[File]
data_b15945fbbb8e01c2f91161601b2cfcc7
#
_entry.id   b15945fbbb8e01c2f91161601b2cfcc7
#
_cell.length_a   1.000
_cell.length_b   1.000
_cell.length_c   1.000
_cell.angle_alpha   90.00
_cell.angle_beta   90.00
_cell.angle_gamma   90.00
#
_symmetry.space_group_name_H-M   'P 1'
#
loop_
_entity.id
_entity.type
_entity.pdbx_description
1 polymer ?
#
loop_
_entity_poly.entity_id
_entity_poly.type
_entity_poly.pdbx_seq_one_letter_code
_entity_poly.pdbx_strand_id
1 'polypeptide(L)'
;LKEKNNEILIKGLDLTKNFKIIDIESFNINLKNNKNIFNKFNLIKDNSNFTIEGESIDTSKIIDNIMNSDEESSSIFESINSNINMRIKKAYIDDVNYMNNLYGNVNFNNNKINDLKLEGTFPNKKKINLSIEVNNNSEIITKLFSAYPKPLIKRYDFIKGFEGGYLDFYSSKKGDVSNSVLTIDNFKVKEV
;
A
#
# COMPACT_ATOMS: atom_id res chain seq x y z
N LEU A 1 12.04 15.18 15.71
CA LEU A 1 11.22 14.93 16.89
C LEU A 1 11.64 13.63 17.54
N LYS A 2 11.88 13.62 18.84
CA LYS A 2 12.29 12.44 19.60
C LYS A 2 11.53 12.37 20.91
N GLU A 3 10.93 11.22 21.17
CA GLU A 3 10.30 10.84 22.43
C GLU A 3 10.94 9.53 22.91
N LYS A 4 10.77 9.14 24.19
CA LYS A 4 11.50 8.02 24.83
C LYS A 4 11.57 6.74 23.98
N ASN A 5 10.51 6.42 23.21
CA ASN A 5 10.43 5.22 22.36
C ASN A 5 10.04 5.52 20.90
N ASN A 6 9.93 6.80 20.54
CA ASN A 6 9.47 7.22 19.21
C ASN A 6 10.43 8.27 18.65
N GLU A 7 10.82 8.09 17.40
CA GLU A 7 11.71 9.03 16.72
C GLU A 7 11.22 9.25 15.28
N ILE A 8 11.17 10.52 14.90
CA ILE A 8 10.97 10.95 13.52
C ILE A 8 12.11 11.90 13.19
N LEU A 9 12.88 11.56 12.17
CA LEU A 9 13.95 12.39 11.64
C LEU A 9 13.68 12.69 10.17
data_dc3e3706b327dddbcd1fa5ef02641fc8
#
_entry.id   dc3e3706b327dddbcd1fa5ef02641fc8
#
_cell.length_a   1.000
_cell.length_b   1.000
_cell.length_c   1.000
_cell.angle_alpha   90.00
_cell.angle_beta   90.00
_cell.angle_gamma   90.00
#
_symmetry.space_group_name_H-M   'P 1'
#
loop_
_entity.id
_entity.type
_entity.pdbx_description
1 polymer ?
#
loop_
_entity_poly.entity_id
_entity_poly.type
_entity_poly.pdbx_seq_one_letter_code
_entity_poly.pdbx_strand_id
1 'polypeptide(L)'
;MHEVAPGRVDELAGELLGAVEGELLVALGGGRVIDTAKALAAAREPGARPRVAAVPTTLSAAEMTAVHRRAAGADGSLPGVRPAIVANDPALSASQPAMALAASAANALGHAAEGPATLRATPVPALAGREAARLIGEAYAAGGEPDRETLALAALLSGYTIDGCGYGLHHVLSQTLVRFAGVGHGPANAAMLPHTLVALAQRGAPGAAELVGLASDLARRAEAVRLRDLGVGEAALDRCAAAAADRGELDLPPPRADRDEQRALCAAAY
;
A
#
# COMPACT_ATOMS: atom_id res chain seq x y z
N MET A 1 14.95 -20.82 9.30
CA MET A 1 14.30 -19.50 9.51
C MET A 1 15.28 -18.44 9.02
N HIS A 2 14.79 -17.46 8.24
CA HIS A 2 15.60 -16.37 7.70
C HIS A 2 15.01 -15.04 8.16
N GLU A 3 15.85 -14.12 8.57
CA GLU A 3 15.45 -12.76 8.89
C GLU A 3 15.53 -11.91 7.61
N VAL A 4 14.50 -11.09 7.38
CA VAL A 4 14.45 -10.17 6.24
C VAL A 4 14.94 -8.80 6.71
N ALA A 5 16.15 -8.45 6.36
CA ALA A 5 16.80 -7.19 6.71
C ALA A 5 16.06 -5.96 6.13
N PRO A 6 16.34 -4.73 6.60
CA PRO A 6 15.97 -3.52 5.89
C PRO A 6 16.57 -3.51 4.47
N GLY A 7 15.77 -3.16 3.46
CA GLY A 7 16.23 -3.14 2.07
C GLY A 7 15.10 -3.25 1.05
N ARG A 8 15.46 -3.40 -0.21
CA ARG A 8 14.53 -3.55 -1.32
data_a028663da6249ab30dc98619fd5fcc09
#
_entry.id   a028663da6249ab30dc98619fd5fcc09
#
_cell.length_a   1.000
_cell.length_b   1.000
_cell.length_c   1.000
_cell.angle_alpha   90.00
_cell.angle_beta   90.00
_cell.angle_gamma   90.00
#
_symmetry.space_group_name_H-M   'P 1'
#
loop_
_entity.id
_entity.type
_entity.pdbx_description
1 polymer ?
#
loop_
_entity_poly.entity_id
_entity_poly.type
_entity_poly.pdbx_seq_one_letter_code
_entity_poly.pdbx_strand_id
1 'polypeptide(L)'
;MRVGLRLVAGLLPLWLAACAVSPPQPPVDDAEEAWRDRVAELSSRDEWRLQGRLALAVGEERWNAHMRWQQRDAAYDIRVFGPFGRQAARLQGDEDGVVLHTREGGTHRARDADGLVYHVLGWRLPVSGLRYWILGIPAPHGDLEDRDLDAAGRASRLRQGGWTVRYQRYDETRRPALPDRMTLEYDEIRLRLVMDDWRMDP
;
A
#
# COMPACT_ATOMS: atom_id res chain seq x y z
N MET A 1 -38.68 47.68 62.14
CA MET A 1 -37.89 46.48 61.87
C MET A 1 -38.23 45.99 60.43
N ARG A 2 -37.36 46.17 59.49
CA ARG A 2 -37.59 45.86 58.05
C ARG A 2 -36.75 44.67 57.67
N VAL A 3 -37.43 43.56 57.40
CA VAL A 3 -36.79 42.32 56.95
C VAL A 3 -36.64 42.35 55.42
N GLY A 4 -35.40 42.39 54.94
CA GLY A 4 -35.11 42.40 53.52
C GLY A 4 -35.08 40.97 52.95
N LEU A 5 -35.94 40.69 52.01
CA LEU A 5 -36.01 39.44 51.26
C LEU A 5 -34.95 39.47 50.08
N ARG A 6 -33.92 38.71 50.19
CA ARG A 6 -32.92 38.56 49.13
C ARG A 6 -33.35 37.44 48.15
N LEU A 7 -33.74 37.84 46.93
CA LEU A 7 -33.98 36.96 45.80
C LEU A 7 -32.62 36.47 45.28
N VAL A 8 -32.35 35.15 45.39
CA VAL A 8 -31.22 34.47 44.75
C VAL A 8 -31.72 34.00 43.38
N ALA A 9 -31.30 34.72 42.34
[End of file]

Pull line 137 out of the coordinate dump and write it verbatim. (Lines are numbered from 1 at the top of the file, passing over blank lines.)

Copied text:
;